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Comparison of all-cause mortality between Canadian kidney transplant recipients and patients with cancer: a population-based cohort study

Naylor KL, Kim SJ, McArthur E, Garg AX, Vinegar M, McCallum MK, Knoll GA. Can J Kidney Health Dis. 2021; 8:20543581211056234. Epub 2021 Nov 10. DOI: https://doi.org/10.1177/20543581211056234


Background — Understanding rates of mortality in kidney transplant recipients relative to other common diseases can enhance our understanding of the mortality burden in kidney transplant recipients.

Objective — To compare the survival probability in Canadian female and male kidney transplant recipients with patients with common cancers (female: breast, colorectal, lung, or pancreas; male: prostate, colorectal, lung, or pancreas) in a contemporary population.

Design — Population-based cohort study using linked administrative health care databases.

Setting — Ontario, Canada.

Patients — A total of 6888 incident kidney transplant recipients (median age was 50 and 51 years in females and males, respectively) and a total of 532 452 incident patients with cancer (median age range 60 to 72 years across cancer types) from 1997 to 2015.

Measurements — All-cause mortality.

Methods — The survival of study participants was described using the Kaplan-Meier product limit estimator. The rate of survival was compared between kidney transplant recipients and patients with cancer using extended Cox regression with a Heaviside function.

Results — Kidney transplant recipients had a higher survival probability compared with all cancer types. For example, male kidney transplant recipients had a 5-year survival probability of 89.6% (95% confidence interval [CI]: 88.6%-90.5%) compared with 83.3% (95% CI: 83.1%-83.5%) in patients with prostate cancer, and 14.0% (95% CI: 13.7%-14.3%), 56.1% (95% CI: 55.7%-56.5%), and 9.1% (95% CI: 8.5%-9.7%) in patients with lung, colorectal, and pancreas cancer, respectively. After presenting survival probabilities by age at cohort entry and after adjusting for clinical characteristics, similar results were found with a few exceptions. Unlike the unadjusted analysis, in the adjusted analysis males with prostate cancer had a significantly higher survival compared with kidney transplant recipients and females with breast cancer had higher survival compared with kidney transplant recipients at 2+ years of follow-up. In a subpopulation of the cohort who had information available on cancer stage (ie, stages 1-4), we generally found similar results to our primary analysis with kidney transplant recipients having a higher survival probability compared with each cancer stage. However, female kidney transplant recipients had a lower survival probability compared with females with stage 1 breast cancer, whereas male kidney transplant recipients had a lower survival probability compared with males with stage 1 to 3 prostate cancer.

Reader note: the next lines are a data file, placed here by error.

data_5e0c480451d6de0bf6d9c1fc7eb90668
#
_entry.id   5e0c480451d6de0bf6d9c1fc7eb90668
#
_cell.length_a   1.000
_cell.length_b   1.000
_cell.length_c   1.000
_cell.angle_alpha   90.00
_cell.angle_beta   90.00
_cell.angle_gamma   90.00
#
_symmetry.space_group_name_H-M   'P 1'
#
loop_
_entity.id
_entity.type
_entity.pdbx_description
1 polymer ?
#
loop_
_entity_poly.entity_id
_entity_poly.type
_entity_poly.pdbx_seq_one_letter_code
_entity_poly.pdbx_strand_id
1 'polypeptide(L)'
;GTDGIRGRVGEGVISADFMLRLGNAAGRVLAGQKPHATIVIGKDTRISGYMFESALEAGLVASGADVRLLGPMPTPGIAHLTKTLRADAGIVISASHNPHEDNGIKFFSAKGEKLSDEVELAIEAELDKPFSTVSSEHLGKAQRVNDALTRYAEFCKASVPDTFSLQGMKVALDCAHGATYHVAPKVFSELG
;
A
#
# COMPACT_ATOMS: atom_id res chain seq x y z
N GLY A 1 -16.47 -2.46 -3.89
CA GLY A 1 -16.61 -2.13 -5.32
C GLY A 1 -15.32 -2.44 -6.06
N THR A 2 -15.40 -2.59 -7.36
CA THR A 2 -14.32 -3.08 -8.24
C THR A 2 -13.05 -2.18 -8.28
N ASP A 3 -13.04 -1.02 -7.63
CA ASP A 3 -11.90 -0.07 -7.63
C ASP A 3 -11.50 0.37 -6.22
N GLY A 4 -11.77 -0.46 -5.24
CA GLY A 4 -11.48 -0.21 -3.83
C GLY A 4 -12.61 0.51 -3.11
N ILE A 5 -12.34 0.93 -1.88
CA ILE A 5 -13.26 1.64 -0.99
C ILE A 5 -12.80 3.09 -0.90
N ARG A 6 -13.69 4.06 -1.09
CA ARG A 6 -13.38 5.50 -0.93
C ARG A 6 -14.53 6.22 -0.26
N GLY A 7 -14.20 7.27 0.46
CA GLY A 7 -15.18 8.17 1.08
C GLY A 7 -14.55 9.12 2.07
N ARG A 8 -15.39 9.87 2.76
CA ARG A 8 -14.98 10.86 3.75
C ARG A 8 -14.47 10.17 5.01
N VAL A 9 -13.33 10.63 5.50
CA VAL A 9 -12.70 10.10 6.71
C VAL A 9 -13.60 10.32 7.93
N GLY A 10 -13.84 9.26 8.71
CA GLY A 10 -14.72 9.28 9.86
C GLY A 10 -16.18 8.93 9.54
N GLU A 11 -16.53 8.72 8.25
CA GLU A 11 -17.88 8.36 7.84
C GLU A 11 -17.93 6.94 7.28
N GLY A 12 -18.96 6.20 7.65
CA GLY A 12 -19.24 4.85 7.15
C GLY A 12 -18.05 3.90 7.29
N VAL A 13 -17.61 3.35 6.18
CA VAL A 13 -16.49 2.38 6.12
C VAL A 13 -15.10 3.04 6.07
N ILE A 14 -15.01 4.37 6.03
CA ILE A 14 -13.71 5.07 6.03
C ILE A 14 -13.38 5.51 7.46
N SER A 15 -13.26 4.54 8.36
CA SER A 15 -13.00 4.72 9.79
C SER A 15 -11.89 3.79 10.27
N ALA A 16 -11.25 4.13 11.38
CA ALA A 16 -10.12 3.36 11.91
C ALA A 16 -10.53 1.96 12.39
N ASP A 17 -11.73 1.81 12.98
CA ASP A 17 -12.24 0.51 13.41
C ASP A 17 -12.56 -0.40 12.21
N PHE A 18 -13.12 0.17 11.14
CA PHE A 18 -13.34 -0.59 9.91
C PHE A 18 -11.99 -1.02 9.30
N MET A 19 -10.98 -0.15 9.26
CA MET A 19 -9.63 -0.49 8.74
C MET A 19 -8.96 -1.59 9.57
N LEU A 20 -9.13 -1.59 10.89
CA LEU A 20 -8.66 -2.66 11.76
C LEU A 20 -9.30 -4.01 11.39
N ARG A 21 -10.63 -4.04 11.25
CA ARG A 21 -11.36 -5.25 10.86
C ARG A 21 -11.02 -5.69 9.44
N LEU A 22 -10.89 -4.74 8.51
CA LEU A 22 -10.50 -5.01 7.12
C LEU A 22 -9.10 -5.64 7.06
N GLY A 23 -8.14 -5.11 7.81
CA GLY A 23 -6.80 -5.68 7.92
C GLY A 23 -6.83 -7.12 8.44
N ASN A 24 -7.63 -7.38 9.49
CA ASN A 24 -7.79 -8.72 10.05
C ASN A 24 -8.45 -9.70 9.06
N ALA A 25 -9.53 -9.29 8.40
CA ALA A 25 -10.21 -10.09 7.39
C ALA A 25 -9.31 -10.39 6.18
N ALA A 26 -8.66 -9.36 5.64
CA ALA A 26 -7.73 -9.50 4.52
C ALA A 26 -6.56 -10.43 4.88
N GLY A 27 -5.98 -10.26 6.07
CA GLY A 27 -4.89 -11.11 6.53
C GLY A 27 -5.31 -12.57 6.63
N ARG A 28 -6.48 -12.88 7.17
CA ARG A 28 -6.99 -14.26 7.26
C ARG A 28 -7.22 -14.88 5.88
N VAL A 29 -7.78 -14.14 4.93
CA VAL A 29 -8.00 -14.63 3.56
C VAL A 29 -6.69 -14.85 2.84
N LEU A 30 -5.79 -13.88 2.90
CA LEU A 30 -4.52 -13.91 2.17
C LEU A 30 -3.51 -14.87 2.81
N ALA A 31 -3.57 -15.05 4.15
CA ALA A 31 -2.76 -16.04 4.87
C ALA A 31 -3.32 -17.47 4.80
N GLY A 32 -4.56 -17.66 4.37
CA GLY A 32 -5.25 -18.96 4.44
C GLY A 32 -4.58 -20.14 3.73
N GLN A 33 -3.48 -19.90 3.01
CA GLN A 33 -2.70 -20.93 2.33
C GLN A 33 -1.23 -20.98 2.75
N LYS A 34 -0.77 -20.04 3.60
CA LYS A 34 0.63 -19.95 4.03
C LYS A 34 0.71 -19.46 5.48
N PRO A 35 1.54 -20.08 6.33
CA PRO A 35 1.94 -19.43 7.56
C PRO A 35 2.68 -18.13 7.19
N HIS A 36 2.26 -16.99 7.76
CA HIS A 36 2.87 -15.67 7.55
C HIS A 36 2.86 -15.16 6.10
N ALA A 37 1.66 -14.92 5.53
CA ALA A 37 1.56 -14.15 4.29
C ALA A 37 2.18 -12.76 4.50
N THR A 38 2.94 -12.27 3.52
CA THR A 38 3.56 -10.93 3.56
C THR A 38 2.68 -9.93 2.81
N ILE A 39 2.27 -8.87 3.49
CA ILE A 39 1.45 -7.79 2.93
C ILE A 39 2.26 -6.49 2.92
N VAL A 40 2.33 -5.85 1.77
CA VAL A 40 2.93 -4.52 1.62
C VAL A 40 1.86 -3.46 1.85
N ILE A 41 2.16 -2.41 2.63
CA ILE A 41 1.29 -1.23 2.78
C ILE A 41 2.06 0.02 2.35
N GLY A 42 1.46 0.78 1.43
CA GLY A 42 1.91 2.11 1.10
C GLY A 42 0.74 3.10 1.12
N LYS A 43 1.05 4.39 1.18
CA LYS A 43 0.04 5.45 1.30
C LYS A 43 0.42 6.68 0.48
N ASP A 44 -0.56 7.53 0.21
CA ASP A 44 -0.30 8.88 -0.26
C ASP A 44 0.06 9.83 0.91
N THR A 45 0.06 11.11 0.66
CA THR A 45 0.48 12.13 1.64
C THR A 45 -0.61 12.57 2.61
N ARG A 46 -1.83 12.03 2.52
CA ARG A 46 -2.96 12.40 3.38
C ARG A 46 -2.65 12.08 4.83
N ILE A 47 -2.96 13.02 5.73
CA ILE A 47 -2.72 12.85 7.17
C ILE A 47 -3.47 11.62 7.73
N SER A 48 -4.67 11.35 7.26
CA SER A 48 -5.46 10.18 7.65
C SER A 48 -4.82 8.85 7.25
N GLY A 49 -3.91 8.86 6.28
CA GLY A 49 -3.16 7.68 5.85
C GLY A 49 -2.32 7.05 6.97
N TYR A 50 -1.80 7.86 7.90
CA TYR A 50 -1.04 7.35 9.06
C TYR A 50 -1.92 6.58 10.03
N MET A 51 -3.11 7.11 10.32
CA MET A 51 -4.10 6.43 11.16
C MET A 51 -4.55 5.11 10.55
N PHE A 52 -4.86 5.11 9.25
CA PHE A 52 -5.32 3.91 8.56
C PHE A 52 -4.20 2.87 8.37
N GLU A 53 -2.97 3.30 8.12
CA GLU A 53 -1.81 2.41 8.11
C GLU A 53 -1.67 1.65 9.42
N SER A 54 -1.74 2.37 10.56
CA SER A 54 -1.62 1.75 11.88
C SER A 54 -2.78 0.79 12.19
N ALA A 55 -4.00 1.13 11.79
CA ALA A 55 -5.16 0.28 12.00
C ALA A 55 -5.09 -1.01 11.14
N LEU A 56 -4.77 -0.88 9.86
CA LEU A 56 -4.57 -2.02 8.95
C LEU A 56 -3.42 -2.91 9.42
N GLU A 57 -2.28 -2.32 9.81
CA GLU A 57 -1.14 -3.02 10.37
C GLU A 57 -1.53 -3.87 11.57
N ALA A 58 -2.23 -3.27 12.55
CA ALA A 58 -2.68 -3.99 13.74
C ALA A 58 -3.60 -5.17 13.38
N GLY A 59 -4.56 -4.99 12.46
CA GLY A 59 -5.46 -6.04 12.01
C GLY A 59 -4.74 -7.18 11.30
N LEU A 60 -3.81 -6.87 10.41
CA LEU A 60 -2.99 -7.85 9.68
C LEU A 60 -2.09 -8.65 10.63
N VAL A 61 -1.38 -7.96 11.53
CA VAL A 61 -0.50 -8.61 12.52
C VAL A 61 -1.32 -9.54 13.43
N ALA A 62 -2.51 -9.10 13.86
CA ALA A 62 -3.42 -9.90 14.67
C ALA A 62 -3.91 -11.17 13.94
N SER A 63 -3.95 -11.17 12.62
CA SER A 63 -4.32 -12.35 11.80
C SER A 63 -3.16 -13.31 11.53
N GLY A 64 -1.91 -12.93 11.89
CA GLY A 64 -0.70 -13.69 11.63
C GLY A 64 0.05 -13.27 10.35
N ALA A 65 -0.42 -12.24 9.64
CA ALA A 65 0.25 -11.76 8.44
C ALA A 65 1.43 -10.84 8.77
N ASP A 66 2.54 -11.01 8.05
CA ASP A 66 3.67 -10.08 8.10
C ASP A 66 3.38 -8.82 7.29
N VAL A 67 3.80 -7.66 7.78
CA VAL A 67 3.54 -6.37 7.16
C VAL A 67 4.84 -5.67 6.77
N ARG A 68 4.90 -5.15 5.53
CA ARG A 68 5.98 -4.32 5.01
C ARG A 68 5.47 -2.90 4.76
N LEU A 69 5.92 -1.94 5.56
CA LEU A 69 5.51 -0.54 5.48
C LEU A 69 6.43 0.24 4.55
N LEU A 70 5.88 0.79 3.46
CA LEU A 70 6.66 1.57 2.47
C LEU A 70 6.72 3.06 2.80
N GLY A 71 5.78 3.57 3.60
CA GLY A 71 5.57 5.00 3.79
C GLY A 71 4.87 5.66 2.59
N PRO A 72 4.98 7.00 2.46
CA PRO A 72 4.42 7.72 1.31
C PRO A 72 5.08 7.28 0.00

Limitations — External generalizability, residual confounding, and cancer stage could only be provided for a subpopulation.

Conclusion — Mortality in kidney transplant recipients is lower than in patients with several cancer types. These results improve our understanding of the mortality burden in this population and reaffirm kidney transplantation as a good treatment option for end-stage kidney disease but also highlight the continuing need to improve posttransplant survival.

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